Embedded Systems, Edge Computing

Helping autonomous cars see with embedded vision

Sensor companies are creating a detection system that can sense a vehicle’s environment better than human eyesight through a combination of camera, radar, and light detection and ranging (LiDAR) sensors.
By AIA August 30, 2019
Courtesy: CFE Media

If autonomous cars are going to drive better than humans, cars must use embedded vision to see better than humans. Developers are creating a detection system that can sense a vehicle’s environment better than human eyesight through a combination of camera, radar, and light detection and ranging (LiDAR) sensors, which is a remote sensing method that uses light in the form of a pulsed laser to measure ranges.

Working together, diverse sensors can verify accurate detection. Camera, radar, and LiDAR provide the car visuals of its surroundings and also detect the speed and distance of nearby objects. Inertial measurement units are used to track a vehicle’s acceleration and location.

Cameras provide a visual

Cameras are the most accurate way embedded vision can capture a visual representation of the world. Autonomous cars use cameras placed on every side: front, rear, left, and right. These images are used to put together a 360-degree view of their environment.

Cameras include wide-angle lenses with a shorter range, and others offer a narrower view capable of long-range visuals. Fish-eye cameras provide panoramic views and are often used to help the vehicle park itself.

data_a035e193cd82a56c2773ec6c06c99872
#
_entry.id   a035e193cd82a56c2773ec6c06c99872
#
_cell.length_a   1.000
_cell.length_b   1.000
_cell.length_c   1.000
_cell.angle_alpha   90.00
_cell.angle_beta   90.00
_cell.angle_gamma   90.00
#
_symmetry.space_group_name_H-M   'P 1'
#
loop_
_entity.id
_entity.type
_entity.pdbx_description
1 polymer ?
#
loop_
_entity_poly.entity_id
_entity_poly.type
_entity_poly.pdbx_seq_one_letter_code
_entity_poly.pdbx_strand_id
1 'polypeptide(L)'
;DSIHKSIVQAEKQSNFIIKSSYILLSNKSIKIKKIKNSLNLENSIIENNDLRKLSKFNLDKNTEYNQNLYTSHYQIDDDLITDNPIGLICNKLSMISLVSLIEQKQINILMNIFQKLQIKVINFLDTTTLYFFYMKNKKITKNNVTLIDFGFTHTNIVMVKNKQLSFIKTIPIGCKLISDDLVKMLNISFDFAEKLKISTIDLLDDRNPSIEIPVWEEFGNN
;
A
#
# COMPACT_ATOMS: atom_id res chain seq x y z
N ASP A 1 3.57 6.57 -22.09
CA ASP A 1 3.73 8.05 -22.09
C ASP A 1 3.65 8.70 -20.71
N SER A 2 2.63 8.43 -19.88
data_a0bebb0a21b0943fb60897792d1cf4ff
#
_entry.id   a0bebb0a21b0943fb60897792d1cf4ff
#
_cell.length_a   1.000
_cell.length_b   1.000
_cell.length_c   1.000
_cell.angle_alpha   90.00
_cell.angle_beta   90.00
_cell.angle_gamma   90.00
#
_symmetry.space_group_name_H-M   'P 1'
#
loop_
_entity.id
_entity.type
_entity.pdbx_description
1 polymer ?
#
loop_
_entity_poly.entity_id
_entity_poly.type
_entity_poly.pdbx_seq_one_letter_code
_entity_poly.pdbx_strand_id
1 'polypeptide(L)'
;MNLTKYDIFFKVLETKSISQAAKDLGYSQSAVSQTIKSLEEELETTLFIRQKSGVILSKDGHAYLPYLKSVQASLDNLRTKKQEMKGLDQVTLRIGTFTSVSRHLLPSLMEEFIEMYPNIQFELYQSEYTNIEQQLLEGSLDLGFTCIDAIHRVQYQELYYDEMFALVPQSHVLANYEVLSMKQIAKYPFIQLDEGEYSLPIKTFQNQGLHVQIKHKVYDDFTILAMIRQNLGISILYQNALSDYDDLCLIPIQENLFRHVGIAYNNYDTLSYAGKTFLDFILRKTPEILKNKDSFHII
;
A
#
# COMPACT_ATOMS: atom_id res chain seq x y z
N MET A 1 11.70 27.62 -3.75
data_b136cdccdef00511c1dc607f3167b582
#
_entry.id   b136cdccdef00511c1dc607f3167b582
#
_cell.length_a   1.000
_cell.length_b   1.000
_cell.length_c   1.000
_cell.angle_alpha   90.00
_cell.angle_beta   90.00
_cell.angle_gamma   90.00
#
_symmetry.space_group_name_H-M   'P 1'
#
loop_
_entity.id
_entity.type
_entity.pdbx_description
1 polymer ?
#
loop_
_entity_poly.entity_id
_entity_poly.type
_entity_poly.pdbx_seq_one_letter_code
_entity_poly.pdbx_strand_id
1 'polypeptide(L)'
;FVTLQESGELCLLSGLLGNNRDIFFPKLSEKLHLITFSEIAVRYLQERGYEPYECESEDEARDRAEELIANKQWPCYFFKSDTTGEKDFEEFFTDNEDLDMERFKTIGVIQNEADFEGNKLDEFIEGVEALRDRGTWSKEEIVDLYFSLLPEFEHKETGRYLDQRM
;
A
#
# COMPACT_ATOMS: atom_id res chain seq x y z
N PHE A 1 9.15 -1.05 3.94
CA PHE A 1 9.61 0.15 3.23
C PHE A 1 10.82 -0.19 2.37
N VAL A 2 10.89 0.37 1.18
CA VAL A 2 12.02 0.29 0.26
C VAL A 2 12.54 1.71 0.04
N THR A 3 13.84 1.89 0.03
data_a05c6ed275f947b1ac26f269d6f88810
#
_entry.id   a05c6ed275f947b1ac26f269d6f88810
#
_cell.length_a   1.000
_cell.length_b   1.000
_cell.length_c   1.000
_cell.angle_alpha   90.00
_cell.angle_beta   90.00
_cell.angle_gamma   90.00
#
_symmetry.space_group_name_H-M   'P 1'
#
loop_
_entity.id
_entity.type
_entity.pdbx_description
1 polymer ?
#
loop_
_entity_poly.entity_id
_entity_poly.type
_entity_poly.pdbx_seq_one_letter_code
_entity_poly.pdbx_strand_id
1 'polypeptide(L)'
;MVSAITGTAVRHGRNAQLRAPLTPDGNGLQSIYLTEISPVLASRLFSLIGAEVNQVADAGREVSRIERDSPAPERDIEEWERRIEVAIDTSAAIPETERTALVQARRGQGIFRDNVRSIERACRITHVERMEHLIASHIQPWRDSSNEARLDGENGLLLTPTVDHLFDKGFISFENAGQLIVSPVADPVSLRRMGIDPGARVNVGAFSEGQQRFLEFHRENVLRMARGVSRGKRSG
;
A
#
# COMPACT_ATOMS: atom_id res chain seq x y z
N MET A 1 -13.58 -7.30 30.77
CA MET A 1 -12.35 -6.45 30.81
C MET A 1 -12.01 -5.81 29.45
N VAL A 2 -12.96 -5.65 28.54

Vehicle manufacturers often use a series of CMOS imaging sensors to produce images between 1 and 2 megapixels; most use relatively inexpensive 2-D cameras, but some are incorporating 3-D cameras as well. Embedded vision systems need sensors with a high dynamic range of more than 130 dB to ensure a clear image in all conditions, including direct sunlight.

Radar sensors extend capabilities

Radar sensors are used to supplement camera vision in low visibility, such as night driving or poor weather. Radar transmits radio waves in pulses — those waves bound off an object and back to the sensor, providing information about the speed and location of the object.

Radar sensors also usually surround the car to detect objects at all angles. They can detect speed and distance, but can’t provide information on the type of vehicle — this is where another sensor used in embedded vision systems comes into play.

LiDAR Provides a 3-D View

Camera and radar are included on most new vehicles. Cars use them for advanced driver assistance and park assist technologies. They can also offer some level of autonomy when a human is in the driver’s seat with control of the vehicle.

For a completely autonomous car, the embedded vision system uses LiDAR. LiDAR has the capability of providing a 3D view of the environment, with the added benefit of working well in low-light conditions. It detects the shape and depth of surrounding cars, pedestrians, and road geography. Only a few LiDAR sensors are needed for an effective embedded vision system.

Like the human brain, an autonomous car’s embedded vision system must take in the data from all of these sensors and make interpret the information. Having different types of sensors offers reliability and overlap, as a fail-safe, that can respond in real-time.

This article originally appeared in Vision Online. AIA is a part of the Association for Advancing Automation (A3), a CFE Media content partner. Edited by Chris Vavra, production editor, CFE Media, cvavra@cfemedia.com.